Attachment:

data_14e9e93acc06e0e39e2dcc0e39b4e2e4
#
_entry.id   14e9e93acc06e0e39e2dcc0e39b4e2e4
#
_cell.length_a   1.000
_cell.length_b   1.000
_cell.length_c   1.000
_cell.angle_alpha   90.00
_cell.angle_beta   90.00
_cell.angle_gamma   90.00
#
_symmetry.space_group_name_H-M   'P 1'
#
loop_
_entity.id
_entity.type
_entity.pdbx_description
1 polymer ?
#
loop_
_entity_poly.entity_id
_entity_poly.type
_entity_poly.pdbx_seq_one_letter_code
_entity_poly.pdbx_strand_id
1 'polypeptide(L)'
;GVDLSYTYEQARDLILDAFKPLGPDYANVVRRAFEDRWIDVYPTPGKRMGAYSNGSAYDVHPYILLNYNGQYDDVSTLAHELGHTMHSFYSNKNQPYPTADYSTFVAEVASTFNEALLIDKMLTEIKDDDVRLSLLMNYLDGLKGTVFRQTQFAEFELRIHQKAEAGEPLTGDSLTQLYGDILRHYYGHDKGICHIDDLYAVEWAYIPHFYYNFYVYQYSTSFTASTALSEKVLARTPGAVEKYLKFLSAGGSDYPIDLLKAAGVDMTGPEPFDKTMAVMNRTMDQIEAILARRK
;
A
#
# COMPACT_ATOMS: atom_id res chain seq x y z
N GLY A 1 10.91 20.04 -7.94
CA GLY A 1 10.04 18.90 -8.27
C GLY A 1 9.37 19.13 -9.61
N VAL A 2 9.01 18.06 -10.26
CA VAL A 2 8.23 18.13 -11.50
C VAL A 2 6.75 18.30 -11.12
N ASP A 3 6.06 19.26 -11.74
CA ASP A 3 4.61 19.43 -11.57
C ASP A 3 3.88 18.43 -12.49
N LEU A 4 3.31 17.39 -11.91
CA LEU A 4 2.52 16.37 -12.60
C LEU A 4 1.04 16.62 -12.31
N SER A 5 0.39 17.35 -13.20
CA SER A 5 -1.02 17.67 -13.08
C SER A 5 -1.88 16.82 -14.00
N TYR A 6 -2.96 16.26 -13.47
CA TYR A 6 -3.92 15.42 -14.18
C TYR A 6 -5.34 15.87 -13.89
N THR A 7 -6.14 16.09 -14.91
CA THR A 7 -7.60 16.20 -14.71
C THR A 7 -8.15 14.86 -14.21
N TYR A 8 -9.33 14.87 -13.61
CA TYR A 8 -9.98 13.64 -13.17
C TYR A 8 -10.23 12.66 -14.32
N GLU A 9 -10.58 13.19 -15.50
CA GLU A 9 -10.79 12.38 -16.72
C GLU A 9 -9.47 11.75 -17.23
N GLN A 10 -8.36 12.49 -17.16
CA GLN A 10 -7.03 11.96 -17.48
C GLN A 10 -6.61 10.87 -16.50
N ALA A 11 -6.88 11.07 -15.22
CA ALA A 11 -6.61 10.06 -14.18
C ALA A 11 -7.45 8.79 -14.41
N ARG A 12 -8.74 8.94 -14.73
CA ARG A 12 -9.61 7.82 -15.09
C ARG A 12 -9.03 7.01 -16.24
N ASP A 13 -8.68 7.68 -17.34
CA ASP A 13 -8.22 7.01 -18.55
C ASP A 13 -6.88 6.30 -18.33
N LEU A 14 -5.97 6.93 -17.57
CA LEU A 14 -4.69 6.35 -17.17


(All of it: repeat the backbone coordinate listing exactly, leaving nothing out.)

data_14e9e93acc06e0e39e2dcc0e39b4e2e4
#
_entry.id   14e9e93acc06e0e39e2dcc0e39b4e2e4
#
_cell.length_a   1.000
_cell.length_b   1.000
_cell.length_c   1.000
_cell.angle_alpha   90.00
_cell.angle_beta   90.00
_cell.angle_gamma   90.00
#
_symmetry.space_group_name_H-M   'P 1'
#
loop_
_entity.id
_entity.type
_entity.pdbx_description
1 polymer ?
#
loop_
_entity_poly.entity_id
_entity_poly.type
_entity_poly.pdbx_seq_one_letter_code
_entity_poly.pdbx_strand_id
1 'polypeptide(L)'
;GVDLSYTYEQARDLILDAFKPLGPDYANVVRRAFEDRWIDVYPTPGKRMGAYSNGSAYDVHPYILLNYNGQYDDVSTLAHELGHTMHSFYSNKNQPYPTADYSTFVAEVASTFNEALLIDKMLTEIKDDDVRLSLLMNYLDGLKGTVFRQTQFAEFELRIHQKAEAGEPLTGDSLTQLYGDILRHYYGHDKGICHIDDLYAVEWAYIPHFYYNFYVYQYSTSFTASTALSEKVLARTPGAVEKYLKFLSAGGSDYPIDLLKAAGVDMTGPEPFDKTMAVMNRTMDQIEAILARRK
;
A
#
# COMPACT_ATOMS: atom_id res chain seq x y z
N GLY A 1 10.91 20.04 -7.94
CA GLY A 1 10.04 18.90 -8.27
C GLY A 1 9.37 19.13 -9.61
N VAL A 2 9.01 18.06 -10.26
CA VAL A 2 8.23 18.13 -11.50
C VAL A 2 6.75 18.30 -11.12
N ASP A 3 6.06 19.26 -11.74
CA ASP A 3 4.61 19.43 -11.57
C ASP A 3 3.88 18.43 -12.49
N LEU A 4 3.31 17.39 -11.91
CA LEU A 4 2.52 16.37 -12.60
C LEU A 4 1.04 16.62 -12.31
N SER A 5 0.39 17.35 -13.20
CA SER A 5 -1.02 17.67 -13.08
C SER A 5 -1.88 16.82 -14.00
N TYR A 6 -2.96 16.26 -13.47
CA TYR A 6 -3.92 15.42 -14.18
C TYR A 6 -5.34 15.87 -13.89
N THR A 7 -6.14 16.09 -14.91
CA THR A 7 -7.60 16.20 -14.71
C THR A 7 -8.15 14.86 -14.21
N TYR A 8 -9.33 14.87 -13.61
CA TYR A 8 -9.98 13.64 -13.17
C TYR A 8 -10.23 12.66 -14.32
N GLU A 9 -10.58 13.19 -15.50
CA GLU A 9 -10.79 12.38 -16.72
C GLU A 9 -9.47 11.75 -17.23
N GLN A 10 -8.36 12.49 -17.16
CA GLN A 10 -7.03 11.96 -17.48
C GLN A 10 -6.61 10.87 -16.50
N ALA A 11 -6.88 11.07 -15.22
CA ALA A 11 -6.61 10.06 -14.18
C ALA A 11 -7.45 8.79 -14.41
N ARG A 12 -8.74 8.94 -14.73
CA ARG A 12 -9.61 7.82 -15.09
C ARG A 12 -9.03 7.01 -16.24
N ASP A 13 -8.68 7.68 -17.34
CA ASP A 13 -8.22 7.01 -18.55
C ASP A 13 -6.88 6.30 -18.33
N LEU A 14 -5.97 6.93 -17.57
CA LEU A 14 -4.69 6.35 -17.17